Sitting around a campfire in Ndutu in northern Tanzania while enjoying a cold beverage was, perhaps, an unlikely “think tank” location. Having spent the day with our rabies vaccination team in the Serengeti District, Bryan Slinker, dean of the WSU College of Veterinary Medicine, WSU alumnus and veterinarian Dr. Kyle Frandle, Dr. Kathy Richmond of the Paul G. Allen Family Foundation, and I brainstormed about how to get the needed grassroots involvement by people in developed countries to make rabies elimination a reality. The primary challenge is that rabies is truly a neglected disease and its burden in Africa and Asia is largely unrecognized in the United States and other developed countries. The outcome of the discussion was the incredible opportunity represented by the over 60,000 veterinarians in the United States engaged in companion animal health care. Each doctor is an expert in rabies vaccination and collectively they serve 180 million pets, providing the focal point to spread the message about the burden of rabies and that it can be eliminated. The “big idea” aside, it was critical to learn how to work with private practice veterinarians to capitalize on their expertise and public engagement without interfering in their dayto-day clinical work. Veterinarians and their staffs jumped in and worked with our communications and development teams to create a process that met these goals. Remarkably, these veterinarians took it on to financially support the elimination campaign by donating funds every time they vaccinate for rabies in their own clinics. You can read more about two of these leaders, Drs. Tim Kraabel and Beth Fritzler, in this newsletter. They are emblematic of the numerous veterinarians who have made this mission their own. Five years after the campfire discussion, the number of participating veterinarians continues to grow—each one bringing our collective goal of eliminating human suffering due to rabies ever closer. Thank you from all of us at the Allen School, and especially on behalf of the people their support protects against rabies.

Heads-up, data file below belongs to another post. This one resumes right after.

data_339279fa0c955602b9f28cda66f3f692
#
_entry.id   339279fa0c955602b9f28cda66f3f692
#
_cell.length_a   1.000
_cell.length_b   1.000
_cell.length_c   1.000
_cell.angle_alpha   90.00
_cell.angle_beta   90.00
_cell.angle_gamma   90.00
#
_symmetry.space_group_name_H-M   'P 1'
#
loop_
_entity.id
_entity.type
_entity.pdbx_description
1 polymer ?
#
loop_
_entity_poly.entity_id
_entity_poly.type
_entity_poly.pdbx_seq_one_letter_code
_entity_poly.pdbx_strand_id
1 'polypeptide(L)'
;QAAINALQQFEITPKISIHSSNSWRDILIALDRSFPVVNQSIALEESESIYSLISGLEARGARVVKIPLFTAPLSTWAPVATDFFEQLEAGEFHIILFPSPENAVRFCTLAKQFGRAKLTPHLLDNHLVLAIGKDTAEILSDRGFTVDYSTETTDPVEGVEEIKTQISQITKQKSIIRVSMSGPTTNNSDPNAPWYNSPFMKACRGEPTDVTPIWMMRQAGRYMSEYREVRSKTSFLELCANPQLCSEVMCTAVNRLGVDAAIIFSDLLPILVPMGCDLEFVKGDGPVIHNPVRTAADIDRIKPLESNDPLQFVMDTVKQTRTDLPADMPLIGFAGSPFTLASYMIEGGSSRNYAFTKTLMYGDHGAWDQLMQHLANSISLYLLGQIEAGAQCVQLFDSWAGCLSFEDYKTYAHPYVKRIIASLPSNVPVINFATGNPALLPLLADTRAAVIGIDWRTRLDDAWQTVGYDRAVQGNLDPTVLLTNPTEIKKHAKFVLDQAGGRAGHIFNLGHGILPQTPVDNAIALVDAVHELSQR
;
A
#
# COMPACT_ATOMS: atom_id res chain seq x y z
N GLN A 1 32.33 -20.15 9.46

Creighton Endowed Chair and
WSU Senior Director of Global Health
Story by Marcia Hill Gossard, ’99, ’04 Ph.D. | Photo by Henry Moore Jr.
Every time a dog comes in for a rabies vaccination at the Lien Animal Clinic in West Seattle, Washington, the clinic donates $1 to the WSU Canine Rabies Vaccination Program to help end rabies around the globe.